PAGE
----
## Mathematician: Is Our Universe a Simulation? 745

Hugh Pickens DOT Com writes

*"Mathematician Edward Frenkel writes in the NYT that one fanciful possibility that explains why mathematics seems to permeate our universe is that we live in a computer simulation based on the laws of mathematics — not in what we commonly take to be the real world. According to this theory, some highly advanced computer programmer of the future has devised this simulation, and we are unknowingly part of it. Thus when we discover a mathematical truth, we are simply discovering aspects of the code that the programmer used. This may strike you as very unlikely writes Frenkel but physicists have been creating their own computer simulations of the forces of nature for years — on a tiny scale, the size of an atomic nucleus. They use a three-dimensional grid to model a little chunk of the universe; then they run the program to see what happens. 'Oxford philosopher Nick Bostrom has argued that we are more likely to be in such a simulation than not,' writes Frenkel. 'If such simulations are possible in theory, he reasons, then eventually humans will create them — presumably many of them. If this is so, in time there will be many more simulated worlds than nonsimulated ones. Statistically speaking, therefore, we are more likely to be living in a simulated world than the real one.' The question now becomes is there any way to empirically test this hypothesis and the answer surprisingly is yes. In a recent paper, 'Constraints on the Universe as a Numerical Simulation,' the physicists Silas R. Beane, Zohreh Davoudi and Martin J. Savage outline a possible method for detecting that our world is actually a computer simulation (PDF). Savage and his colleagues assume that any future simulators would use some of the same techniques current scientists use to run simulations, with the same constraints. The future simulators, Savage indicated, would map their universe on a mathematical lattice or grid, consisting of points and lines. But computer simulations generate slight but distinctive anomalies — certain kinds of asymmetries and they suggest that a closer look at cosmic rays may reveal similar asymmetries. If so, this would indicate that we might — just might — ourselves be in someone else's computer simulation."*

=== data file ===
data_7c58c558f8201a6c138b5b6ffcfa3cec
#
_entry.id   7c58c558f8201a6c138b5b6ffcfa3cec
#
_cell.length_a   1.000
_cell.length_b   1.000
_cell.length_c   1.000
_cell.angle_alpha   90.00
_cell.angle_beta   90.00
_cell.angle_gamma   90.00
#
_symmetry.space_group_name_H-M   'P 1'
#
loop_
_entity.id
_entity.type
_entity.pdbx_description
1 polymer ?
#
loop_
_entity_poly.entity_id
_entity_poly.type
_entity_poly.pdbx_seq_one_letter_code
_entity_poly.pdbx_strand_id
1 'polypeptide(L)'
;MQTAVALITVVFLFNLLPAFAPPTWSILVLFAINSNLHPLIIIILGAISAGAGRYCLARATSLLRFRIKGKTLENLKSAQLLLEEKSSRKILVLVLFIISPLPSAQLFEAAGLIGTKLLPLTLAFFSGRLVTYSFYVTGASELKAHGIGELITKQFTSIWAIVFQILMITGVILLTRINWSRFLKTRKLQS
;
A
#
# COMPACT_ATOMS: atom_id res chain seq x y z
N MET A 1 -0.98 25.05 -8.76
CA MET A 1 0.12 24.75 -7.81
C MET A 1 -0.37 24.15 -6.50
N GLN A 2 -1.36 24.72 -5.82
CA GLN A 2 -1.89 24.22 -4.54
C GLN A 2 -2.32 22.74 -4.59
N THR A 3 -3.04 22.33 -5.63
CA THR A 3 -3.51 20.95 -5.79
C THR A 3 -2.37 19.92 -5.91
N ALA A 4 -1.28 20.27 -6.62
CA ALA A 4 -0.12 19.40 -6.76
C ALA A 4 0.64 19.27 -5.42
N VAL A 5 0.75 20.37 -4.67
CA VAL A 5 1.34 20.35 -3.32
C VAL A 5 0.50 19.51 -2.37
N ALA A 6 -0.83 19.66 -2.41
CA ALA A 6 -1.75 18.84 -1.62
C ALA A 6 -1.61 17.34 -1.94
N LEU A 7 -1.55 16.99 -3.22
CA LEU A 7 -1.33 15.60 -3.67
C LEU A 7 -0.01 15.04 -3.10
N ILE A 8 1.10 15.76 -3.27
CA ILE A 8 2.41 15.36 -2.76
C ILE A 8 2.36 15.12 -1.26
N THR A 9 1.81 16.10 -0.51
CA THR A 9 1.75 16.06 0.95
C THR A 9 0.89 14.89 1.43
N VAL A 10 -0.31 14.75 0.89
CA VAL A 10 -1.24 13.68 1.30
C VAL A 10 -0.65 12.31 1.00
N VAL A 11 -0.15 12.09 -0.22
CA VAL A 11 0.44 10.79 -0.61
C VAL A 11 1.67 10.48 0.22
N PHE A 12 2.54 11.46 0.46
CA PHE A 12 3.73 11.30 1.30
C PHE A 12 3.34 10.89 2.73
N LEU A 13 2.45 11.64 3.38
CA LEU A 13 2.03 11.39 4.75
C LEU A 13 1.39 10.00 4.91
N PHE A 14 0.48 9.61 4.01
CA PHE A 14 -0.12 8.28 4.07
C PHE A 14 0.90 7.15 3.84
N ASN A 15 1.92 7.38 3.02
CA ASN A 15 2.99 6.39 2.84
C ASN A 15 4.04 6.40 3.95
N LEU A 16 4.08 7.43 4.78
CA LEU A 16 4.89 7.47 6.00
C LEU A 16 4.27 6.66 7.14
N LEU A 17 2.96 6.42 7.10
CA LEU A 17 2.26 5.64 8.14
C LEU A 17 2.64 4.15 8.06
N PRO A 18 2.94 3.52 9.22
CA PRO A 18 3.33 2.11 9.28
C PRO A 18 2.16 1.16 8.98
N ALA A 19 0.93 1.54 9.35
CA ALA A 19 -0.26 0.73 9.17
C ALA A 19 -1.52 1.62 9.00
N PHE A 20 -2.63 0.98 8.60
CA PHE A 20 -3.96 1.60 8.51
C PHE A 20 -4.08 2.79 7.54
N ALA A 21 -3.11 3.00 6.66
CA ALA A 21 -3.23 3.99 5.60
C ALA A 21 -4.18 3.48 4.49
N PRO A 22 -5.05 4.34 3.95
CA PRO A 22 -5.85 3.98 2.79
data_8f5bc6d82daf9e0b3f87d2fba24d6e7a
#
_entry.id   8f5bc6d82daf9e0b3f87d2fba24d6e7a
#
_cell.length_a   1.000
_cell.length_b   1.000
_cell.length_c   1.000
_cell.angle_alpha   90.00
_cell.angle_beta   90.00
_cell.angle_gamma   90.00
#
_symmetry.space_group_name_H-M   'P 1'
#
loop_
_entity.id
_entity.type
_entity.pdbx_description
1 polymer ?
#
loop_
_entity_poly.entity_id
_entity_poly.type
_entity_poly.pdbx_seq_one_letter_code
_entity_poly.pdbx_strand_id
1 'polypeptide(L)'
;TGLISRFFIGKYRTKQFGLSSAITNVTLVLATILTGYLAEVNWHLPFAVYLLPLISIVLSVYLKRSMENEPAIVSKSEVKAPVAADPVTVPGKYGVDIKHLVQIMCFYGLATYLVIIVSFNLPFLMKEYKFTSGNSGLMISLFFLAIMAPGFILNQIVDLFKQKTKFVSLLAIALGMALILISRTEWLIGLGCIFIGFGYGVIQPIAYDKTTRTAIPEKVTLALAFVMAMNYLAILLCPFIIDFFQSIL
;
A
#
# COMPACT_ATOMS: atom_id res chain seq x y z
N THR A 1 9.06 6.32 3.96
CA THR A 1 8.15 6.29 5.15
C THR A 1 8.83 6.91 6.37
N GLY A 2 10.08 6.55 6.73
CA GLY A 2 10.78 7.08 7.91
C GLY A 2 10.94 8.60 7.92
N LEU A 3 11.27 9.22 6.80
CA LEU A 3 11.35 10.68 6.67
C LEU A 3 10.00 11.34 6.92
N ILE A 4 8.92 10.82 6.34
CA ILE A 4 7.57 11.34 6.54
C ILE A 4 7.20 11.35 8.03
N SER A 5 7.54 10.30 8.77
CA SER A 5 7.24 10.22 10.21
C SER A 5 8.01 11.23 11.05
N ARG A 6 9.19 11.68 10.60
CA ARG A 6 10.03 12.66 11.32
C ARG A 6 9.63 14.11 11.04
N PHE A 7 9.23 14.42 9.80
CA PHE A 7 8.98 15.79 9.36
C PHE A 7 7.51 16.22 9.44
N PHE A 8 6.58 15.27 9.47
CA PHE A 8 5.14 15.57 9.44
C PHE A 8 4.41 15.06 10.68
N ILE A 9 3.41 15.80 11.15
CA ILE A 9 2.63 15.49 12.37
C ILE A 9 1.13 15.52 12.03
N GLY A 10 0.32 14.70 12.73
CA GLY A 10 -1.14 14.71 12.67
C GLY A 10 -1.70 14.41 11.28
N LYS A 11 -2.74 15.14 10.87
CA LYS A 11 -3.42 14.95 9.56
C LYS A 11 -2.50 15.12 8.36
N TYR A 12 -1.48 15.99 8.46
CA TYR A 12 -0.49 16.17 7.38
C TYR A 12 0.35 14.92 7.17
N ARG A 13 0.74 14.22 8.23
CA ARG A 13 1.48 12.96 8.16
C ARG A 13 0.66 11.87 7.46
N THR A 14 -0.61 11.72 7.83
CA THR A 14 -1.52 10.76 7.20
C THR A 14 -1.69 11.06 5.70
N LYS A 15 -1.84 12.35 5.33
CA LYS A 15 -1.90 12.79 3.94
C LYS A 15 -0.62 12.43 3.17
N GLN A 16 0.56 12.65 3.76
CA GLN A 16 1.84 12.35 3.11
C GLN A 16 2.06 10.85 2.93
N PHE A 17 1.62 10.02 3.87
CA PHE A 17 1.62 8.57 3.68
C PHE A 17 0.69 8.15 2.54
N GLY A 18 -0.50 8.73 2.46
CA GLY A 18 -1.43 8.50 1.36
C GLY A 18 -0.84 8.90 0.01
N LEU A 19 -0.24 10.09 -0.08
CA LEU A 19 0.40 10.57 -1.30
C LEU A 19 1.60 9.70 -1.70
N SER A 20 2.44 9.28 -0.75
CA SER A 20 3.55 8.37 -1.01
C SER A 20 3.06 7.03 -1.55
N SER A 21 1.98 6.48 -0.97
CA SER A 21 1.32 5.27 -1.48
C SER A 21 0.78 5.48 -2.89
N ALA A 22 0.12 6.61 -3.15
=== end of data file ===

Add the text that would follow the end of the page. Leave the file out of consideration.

## Future? (Score:5, Insightful)

According to this theory, some highly advanced computer programmer of the future has devised this simulation, and we are unknowingly part of it.Wouldn't he have to be a computer programmer of the

present, if he wrote this simulation and we're in it RIGHT NOW?-jcr

## Pointless Because ... (Score:5, Insightful)

If I am in a simulation and it seems real to me, what is the opposite of this?

## Flawed premise. (Score:4, Insightful)

First: humans observed the universe.

Next, humans invented mathematics to model these observations.

Then, humans refined mathematics over time, to even better model these observations.

Then, humans became surprised at how well their model fit the universe, seeming to have forgotten how hard they worked to make it so.

Then, humans started coming with very silly ideas about the model actually being the reality it models.